ועוד תניא ממשמע שנאמר (שמות כב, יד) אם בעליו עמו לא ישלם איני יודע שאם בעליו אין עמו שלם ישלם אלא מה ת"ל (שמות כב, יג) בעליו אין עמו לומר לך היה עמו בשעת שאילה אין צריך להיות עמו בשעת שבורה ומתה היה עמו בשעת שבורה ומתה צריך להיות עמו בשעת שאילה

And furthermore, even the second part of Rav Hamnuna’s ruling, that the exemption applies only when the owner was working for the borrower from the time of the borrowing of the animal until the time of the mishap, can be refuted, as it is taught in a baraita: From the implication of that which is stated: “If its owner is with him, he does not pay” (Exodus 22:14), do I not already know what is stated in the next verse, that “if its owner is not with him, he shall pay” (Exodus 22:13)? Rather, what is the meaning when the verse states: “Its owner is not with him”? It serves to tell you: If he was with him, i.e., working for him, at the time of borrowing, he does not need to be with him at the time when the animal is injured or dies for the exemption from liability to apply; but if he was with him at the time when the animal is injured or dies, he does need to have been with him at the time of borrowing for the exemption from liability to apply.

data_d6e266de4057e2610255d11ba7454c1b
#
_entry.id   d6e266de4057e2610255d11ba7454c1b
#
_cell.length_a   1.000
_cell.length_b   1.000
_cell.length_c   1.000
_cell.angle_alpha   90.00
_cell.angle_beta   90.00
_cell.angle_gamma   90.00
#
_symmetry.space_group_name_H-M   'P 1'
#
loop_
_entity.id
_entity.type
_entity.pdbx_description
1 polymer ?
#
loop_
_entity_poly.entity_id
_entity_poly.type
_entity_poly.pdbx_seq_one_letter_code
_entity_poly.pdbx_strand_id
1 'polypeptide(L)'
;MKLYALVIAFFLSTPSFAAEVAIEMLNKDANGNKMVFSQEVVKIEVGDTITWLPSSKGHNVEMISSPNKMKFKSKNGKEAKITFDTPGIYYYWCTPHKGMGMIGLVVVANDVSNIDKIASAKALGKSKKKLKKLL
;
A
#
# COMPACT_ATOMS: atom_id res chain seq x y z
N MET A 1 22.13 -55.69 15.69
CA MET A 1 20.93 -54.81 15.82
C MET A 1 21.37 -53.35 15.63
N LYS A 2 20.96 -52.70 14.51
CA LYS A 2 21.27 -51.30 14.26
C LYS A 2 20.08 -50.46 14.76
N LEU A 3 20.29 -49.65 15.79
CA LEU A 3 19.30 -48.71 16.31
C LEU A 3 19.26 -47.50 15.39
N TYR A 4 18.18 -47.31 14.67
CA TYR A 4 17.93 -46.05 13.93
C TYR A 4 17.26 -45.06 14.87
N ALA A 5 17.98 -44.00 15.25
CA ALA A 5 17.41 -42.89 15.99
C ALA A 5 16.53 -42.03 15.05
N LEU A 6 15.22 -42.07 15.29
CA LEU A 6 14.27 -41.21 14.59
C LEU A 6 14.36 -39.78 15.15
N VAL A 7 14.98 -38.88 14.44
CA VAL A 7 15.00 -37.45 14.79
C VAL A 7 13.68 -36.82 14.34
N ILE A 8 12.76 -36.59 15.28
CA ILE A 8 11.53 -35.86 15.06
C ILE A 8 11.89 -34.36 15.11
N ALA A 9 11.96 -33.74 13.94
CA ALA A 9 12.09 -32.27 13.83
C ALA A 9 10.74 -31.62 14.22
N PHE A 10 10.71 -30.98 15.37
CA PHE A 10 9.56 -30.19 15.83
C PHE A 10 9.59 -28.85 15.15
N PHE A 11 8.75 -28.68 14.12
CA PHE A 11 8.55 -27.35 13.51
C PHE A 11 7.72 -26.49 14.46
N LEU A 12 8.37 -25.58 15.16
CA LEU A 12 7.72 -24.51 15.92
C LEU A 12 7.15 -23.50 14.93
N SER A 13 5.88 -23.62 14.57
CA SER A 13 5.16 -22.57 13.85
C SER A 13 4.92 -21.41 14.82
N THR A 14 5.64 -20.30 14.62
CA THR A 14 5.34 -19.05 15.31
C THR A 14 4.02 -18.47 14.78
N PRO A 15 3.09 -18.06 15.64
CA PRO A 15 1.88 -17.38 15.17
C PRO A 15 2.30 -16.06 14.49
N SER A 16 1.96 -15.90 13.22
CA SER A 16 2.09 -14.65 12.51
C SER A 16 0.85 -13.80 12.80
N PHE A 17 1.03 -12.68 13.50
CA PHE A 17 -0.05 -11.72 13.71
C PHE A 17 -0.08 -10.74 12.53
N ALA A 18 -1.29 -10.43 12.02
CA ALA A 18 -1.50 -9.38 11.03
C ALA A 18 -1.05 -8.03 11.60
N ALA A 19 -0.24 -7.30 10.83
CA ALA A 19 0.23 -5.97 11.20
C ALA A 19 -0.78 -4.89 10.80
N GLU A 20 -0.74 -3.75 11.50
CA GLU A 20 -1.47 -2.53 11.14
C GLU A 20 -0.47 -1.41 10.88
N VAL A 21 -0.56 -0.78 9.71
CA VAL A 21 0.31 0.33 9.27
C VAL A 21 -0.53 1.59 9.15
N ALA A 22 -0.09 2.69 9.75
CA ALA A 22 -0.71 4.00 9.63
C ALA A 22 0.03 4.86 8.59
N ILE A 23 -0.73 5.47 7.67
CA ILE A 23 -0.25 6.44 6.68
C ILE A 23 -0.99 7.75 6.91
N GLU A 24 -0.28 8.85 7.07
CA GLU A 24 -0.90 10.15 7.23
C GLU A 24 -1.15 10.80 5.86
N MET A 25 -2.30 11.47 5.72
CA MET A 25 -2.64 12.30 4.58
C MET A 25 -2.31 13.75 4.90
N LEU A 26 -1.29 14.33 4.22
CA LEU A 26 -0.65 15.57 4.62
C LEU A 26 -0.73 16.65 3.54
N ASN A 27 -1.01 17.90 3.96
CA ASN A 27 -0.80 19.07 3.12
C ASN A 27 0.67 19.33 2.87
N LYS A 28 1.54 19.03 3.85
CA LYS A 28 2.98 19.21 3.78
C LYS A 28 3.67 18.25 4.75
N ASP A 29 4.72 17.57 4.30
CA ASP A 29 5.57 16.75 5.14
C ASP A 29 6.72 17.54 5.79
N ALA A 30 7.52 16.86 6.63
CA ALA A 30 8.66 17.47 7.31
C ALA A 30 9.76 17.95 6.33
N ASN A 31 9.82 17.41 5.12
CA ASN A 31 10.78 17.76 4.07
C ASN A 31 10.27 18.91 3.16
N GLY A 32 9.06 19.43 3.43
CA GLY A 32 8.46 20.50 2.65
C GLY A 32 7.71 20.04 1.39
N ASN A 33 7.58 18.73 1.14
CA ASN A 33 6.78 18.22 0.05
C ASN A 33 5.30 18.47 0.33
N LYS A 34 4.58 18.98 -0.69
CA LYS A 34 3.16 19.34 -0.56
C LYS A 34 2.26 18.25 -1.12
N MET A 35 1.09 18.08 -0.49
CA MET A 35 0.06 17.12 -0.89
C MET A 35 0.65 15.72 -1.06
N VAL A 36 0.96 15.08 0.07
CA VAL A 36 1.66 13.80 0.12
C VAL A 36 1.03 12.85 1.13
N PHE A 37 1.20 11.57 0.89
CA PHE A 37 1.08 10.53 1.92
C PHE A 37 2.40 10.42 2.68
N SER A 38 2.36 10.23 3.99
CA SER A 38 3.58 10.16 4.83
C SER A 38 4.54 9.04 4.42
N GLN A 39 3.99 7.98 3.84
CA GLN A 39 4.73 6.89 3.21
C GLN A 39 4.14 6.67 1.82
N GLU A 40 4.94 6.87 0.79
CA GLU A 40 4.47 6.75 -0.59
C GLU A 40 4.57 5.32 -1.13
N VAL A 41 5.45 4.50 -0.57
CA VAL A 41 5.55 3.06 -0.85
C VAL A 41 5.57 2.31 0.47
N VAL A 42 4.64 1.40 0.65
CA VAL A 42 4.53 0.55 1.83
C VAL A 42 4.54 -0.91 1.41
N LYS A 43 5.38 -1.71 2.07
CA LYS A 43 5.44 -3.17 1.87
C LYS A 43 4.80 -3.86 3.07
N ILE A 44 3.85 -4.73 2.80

ותניא אידך ממשמע שנאמר בעליו אין עמו שלם ישלם איני יודע שאם בעליו עמו לא ישלם אלא מה ת"ל אם בעליו עמו לומר לך כיון שיצאה מרשות משאיל שעה אחת בבעלים ומתה פטור תיובתא דרב המנונא תיובתא

And it is taught in another baraita: From the implication of that which is stated: “If its owner is not with him, he shall pay,” do I not already know what is stated in the preceding verse, that “if its owner is with him, he does not pay”? Rather, what is the meaning when the verse states: “If its owner is with him”? It serves to tell you: Once the animal has left the domain of the lender, i.e., its owner, and has been entrusted to the borrower, with its owner working for the borrower at that time, even for only one moment, and then it dies, the borrower is exempt. The Gemara concludes: The refutation of the opinion of Rav Hamnuna provided by these baraitot is indeed a conclusive refutation.

אביי סבר לה כר' יאשיה ומתרץ לקראי כר' יאשיה רבא סבר לה כר' יונתן ומתרץ לקראי כר' יונתן